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  • 1. Lauren Mawer Unit 57: Photography and Photographic Practice Terminology P1, P2, M1, M2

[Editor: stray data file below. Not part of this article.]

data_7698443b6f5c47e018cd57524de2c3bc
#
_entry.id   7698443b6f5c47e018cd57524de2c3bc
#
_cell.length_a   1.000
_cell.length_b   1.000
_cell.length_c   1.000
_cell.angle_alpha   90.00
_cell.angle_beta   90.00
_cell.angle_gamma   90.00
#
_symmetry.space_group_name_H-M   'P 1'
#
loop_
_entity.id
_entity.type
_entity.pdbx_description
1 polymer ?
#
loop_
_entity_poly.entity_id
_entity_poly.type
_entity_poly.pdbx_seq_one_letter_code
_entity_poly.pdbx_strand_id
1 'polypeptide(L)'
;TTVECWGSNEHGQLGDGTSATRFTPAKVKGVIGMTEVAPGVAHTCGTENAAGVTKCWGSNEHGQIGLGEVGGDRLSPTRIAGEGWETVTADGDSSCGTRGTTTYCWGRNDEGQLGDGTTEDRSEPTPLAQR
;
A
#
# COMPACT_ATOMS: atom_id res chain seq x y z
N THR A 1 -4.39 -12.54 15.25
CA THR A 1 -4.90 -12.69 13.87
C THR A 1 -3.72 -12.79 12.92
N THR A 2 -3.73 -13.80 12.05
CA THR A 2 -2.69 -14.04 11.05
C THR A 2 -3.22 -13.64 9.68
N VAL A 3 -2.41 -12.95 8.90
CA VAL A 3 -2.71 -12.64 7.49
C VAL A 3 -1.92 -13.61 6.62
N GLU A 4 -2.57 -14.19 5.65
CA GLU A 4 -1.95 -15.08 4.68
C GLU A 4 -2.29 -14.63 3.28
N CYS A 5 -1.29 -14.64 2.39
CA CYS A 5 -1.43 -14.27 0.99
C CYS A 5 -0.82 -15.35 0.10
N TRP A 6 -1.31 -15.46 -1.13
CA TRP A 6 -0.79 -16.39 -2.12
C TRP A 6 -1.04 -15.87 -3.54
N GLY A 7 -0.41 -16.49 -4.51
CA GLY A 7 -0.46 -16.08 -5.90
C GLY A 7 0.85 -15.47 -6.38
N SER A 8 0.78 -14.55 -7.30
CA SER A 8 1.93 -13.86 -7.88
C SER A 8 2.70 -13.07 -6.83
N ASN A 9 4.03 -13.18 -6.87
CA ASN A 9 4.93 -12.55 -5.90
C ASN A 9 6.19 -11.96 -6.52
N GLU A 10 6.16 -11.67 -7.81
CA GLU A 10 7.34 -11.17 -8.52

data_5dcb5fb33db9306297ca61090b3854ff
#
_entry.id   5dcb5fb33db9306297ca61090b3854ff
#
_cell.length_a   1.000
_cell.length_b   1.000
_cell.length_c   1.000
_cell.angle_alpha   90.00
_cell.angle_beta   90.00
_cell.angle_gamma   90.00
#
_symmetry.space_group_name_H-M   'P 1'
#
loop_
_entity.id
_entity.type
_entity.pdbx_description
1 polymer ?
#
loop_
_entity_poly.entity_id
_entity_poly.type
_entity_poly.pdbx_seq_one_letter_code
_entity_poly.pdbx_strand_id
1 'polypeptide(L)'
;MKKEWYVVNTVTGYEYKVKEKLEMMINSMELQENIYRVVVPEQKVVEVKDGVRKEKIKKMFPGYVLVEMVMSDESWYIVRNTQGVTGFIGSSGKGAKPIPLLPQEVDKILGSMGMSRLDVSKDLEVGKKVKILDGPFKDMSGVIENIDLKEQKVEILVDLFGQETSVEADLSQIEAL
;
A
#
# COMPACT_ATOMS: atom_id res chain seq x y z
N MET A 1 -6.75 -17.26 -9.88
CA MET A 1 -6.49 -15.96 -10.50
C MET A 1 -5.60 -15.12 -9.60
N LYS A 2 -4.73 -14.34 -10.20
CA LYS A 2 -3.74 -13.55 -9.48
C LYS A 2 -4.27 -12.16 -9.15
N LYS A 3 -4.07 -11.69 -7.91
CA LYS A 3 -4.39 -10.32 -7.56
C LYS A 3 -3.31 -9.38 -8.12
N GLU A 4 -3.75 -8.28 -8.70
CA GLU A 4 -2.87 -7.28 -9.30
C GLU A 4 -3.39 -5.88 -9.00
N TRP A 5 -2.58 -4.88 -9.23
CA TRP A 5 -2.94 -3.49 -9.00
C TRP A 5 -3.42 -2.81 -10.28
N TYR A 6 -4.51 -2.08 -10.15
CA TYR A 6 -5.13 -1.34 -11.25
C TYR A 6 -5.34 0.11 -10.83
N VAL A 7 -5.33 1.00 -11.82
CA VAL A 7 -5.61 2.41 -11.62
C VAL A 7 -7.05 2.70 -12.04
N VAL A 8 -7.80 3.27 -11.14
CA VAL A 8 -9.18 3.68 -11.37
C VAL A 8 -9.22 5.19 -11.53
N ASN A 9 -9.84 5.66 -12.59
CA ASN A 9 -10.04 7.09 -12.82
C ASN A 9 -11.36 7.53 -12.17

2. Shutter speed is measured in seconds.The bigger the denominator, the faster the speed. For example, 1/1000 is a lot faster than 1/30. Usually, people use shutter speeds of 1/60th or more because if it is any slower it can get difficult to use without getting camera shake, which means photos will end up blurry. In order to prevent this, you will have to use a tripod if you are going to use a slower shutter speed. Shutter speeds usually double, such as 1/125, 1/250, 1/500. Shutter Speed 3. Fast Shutter Speed Slow Shutter Speed Shutter Speed The shutter speed for this photo is 1/400. The shutter speed for this photo is 1/10. 4. ISO settings measure the sensitivity of the image. The lower the number, the less sensitive your camera is to light. Higher ISO settings are generally used in darker situations to get faster shutter speeds. For example, an indoor sports event when you want to freeze the action in lower light. A common ISO setting for this is 400, but if it is outside and sunny, a common ISO setting for this would be 100. ISO The ISO for this photo is 400. 5. High ISO Low ISO The ISO for this photo is 100.The ISO for this photo is 3200. ISO 6. Aperture is measured in f-stops, such as f/8, f/11, f/22 etc. Moving from one f-stop to another, doubles or halves the size of the opening in your lens, which determines the amount of light that gets through. The change of the shutter speed also contributes to this. If you increase one and decrease the other, you end up letting in the same amount of light. Depth of field is the amount of your shot that will be in focus. If there is a large depth of field, it will mean that the majority of your image will be in focus. A shallow depth of field means that only a certain part of the image will be in focus and the rest will be blurry. Aperture impacts upon depth of field. Larger aperture will decrease depth of field, but small aperture will increase depth of field. Aperture & Depth of Field The f-stop for this photo is f/5.6 7. Wide Depth of Field Aperture & Depth of Field Narrow Depth of Field The f stop for this photo is f/2. The f stop for this photo is f/4. The f stop for this photo is 6.3. 8. White balance helps neutralise any cast created by the light source, so that all the colours appear as you saw them. White balance is also associated with colour temperature. A light which has a higher colour temperature will have a more of a blue light. Each source of light possesses a different colour temperature. In the first image, you can see that the white balance of the photo is quite cold compared to the third image where the white balance appears to be warm. The third image is really bright and luminous and doesnt really suit the setting.The second image looks quite balanced, although you can see there is a tint of a warmer colour. Finally, in the first image, you can see a blue-ish tint in the photo, making the image appear cold. White Balance The white balance setting for this image is Incandescent. The white balance setting for this image is Fluorescent. The white balance setting for this image is Cloudy. 9. Rule of thirds is breaking an image down into thirds, both horizontally and vertically, so you end up with 9 sections. As an image is being taken, this would be done in your mind through the viewfinder or in LCD display that you would use to frame your shot. The rule of thirds identifies four different parts of the image that you should consider placing points of interest in as you frame your image. It also gives you four lines that are also useful positions for elements in your photo. The reason that points of interest are used is because it makes your photo become more balanced. Rule of thirds 10. In this image, the rabbit is on the left side. The focal point of this image could be the rabbits ear. Examples of Rule of thirds 11. Analogous colour schemes use colours that are next to each other on the colour wheel. This is because they match well. They are often found in nature and look harmonious. In this image there are different shades of green and if you look closely, you can see shades of a dark yellow, possibly because of the way the light has reflected on the leaves and plants. As shown on the colour wheel, yellow and green are next to each other. The circled areas are where shades of yellow look to be in the picture. Analogous colours 12. Complementary colours are colours that are opposite each other on the colour wheel. As shown on this colour wheel, the complementary colours are red and green. The high contrast creates a vibrant look, but it must be managed well so it is not jarring.They can be tricky to use in large does, but work well when you want something to be more prominent and stand out. In this image, the colours are pink and green. If you look at the arrow on the colour wheel, you can see that pink and green are opposite each other, therefore are complementary colours. Complementary Colours